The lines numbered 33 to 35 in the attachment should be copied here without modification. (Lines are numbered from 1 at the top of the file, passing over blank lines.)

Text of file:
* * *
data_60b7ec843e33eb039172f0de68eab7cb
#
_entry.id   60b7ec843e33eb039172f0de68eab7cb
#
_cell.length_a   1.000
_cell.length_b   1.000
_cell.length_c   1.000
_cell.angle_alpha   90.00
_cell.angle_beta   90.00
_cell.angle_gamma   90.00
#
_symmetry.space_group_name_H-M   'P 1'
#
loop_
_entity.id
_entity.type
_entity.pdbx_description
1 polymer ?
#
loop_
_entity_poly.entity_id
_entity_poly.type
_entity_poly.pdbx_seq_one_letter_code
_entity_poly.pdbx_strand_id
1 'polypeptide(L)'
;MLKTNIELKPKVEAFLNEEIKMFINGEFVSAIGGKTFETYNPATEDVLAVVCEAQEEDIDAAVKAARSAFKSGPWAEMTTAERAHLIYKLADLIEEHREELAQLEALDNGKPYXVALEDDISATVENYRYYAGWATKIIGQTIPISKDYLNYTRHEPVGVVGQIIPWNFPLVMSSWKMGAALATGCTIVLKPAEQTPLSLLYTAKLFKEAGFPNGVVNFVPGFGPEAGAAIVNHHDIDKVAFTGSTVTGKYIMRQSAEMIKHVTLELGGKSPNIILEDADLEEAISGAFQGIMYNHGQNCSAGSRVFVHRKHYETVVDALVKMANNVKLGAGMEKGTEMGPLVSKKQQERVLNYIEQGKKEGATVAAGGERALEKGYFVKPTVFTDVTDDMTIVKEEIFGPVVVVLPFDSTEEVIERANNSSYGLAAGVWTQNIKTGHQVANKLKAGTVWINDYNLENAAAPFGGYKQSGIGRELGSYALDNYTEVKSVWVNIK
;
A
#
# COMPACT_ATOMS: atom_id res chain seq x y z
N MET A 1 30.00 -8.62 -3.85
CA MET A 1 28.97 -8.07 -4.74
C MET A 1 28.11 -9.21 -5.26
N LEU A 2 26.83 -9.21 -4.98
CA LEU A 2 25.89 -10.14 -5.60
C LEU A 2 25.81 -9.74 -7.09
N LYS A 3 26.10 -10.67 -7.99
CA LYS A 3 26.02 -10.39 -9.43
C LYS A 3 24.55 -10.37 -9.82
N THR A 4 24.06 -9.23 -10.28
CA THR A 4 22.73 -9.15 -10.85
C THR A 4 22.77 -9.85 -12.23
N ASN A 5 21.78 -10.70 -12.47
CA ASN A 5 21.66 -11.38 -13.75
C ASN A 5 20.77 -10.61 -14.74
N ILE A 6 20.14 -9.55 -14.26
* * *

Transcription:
C MET A 1 28.11 -9.21 -5.26
N LEU A 2 26.83 -9.21 -4.98
CA LEU A 2 25.89 -10.14 -5.60